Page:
what the operations cost. Learning assembler (even for another
architecture) helps that, even when you only keep it in the back of
your mind.
 
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Juha Nieminen
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      08-22-2010
Phlip <(E-Mail Removed)> wrote:
> On Aug 21, 11:08*pm, Juha Nieminen <(E-Mail Removed)> wrote:
>> Phlip <(E-Mail Removed)> wrote:
>> > And you need to understand which C++ statements map onto what general
>> > kinds of Assembler opcodes (push, pop, branch, fetch, etc.).

>>
>> * I don't think I would fully agree with that. Exactly what does it matter
>> what kind of assembler opcodes the compiler is generating from your code?

>
> C++ is a C language, which is a kind of "portable assembler".
>
> The point of using C++ is writing high-level code that compiles very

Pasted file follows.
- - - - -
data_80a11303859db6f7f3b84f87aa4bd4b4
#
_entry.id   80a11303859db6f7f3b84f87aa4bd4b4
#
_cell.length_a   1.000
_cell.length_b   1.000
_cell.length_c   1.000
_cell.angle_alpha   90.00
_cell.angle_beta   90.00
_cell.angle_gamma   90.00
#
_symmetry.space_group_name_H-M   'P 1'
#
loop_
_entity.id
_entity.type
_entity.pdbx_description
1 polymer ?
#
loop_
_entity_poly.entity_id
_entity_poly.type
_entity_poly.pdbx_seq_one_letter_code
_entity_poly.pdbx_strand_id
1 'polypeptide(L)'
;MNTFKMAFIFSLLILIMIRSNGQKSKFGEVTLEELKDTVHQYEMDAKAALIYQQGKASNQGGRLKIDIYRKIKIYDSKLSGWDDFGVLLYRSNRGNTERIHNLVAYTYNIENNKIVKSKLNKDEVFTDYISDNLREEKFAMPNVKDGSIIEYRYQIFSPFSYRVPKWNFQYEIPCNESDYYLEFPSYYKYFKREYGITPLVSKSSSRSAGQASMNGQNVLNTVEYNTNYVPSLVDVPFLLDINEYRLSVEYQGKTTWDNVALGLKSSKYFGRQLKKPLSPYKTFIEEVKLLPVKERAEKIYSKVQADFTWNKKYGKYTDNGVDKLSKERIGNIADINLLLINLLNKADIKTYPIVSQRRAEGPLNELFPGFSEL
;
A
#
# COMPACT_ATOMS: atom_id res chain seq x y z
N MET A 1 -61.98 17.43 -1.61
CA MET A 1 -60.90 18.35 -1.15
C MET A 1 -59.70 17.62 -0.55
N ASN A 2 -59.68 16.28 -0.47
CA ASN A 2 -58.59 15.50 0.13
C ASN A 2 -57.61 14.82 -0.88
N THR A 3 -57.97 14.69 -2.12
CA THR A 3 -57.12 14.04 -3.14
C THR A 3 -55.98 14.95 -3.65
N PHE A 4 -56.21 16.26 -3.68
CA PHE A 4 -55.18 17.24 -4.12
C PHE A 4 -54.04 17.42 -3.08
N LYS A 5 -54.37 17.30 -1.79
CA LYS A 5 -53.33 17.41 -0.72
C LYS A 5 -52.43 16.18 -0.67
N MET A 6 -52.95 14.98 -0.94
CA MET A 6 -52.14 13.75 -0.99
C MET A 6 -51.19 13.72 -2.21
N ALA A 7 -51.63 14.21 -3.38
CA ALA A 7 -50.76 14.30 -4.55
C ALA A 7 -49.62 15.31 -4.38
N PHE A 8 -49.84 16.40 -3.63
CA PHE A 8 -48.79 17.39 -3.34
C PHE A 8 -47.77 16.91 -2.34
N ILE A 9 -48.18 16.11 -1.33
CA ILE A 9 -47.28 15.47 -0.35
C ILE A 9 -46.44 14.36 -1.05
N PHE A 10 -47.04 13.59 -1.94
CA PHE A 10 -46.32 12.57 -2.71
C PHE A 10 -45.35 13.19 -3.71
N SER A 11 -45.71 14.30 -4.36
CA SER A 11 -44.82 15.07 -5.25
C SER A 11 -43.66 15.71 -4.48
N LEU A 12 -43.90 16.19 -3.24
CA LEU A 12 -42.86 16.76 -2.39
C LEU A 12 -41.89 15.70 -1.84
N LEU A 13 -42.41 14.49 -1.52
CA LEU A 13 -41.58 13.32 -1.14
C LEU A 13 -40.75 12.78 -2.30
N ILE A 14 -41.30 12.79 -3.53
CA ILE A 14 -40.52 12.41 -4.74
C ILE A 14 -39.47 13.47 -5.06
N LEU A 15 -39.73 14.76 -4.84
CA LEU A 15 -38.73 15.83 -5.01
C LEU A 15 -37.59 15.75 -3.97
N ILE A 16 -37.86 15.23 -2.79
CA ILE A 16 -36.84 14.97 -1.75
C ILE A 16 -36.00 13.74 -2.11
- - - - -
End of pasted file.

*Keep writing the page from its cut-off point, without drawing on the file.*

> tight and runs very fast. If you don't need small footprint and high
> speed, then use a language such as Ruby, which is gentler to the
> programmer, and harsher to the CPU.


I still don't see why you should worry which precise opcodes are being
generated from your C++ code by the compiler. Still feels completely
irrelevant.

>> * In fact, I would say the exact opposite: You should not worry which
>> opcodes the compiler is generating, mainly because the compiler will
>> often generate wildly different opcodes for the same C++ code depending
>> on the compiler itself, the target architecture and the amount of
>> optimizations. The exact opcodes being generated is rather irrelevant
>> from the point of view of programming in C++.

>
> Most of the time you do not worry about the specific opcodes.


Most of the time? Can you give an example of a situation where knowing
the exact opcodes is relevant in any way?

> C++ is defined in terms of a virtual architecture. That's not poetry,
> it's how the Standards work. C++ calls a function by pushing arguments
> onto a stack or into registers, then pushing its own address onto the